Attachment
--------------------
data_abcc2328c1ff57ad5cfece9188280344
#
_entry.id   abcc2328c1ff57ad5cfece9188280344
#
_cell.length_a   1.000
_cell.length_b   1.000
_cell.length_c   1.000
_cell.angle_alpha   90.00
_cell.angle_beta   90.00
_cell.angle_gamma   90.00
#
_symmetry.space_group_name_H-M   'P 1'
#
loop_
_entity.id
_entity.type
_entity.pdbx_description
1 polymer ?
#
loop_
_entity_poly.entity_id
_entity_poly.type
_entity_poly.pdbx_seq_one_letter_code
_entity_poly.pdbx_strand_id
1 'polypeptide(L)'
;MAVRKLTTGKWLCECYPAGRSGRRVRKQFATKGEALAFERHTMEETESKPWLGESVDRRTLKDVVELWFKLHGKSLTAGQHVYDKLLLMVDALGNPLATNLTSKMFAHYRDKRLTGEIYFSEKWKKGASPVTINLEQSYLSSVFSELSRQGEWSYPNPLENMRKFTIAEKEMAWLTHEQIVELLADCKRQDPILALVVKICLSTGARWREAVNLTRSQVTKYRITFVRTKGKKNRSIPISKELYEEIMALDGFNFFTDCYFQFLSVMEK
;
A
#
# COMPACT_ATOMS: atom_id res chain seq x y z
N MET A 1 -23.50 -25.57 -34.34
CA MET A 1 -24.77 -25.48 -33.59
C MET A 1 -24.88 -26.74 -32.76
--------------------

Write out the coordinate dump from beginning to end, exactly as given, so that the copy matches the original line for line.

data_abcc2328c1ff57ad5cfece9188280344
#
_entry.id   abcc2328c1ff57ad5cfece9188280344
#
_cell.length_a   1.000
_cell.length_b   1.000
_cell.length_c   1.000
_cell.angle_alpha   90.00
_cell.angle_beta   90.00
_cell.angle_gamma   90.00
#
_symmetry.space_group_name_H-M   'P 1'
#
loop_
_entity.id
_entity.type
_entity.pdbx_description
1 polymer ?
#
loop_
_entity_poly.entity_id
_entity_poly.type
_entity_poly.pdbx_seq_one_letter_code
_entity_poly.pdbx_strand_id
1 'polypeptide(L)'
;MAVRKLTTGKWLCECYPAGRSGRRVRKQFATKGEALAFERHTMEETESKPWLGESVDRRTLKDVVELWFKLHGKSLTAGQHVYDKLLLMVDALGNPLATNLTSKMFAHYRDKRLTGEIYFSEKWKKGASPVTINLEQSYLSSVFSELSRQGEWSYPNPLENMRKFTIAEKEMAWLTHEQIVELLADCKRQDPILALVVKICLSTGARWREAVNLTRSQVTKYRITFVRTKGKKNRSIPISKELYEEIMALDGFNFFTDCYFQFLSVMEK
;
A
#
# COMPACT_ATOMS: atom_id res chain seq x y z
N MET A 1 -23.50 -25.57 -34.34
CA MET A 1 -24.77 -25.48 -33.59
C MET A 1 -24.88 -26.74 -32.76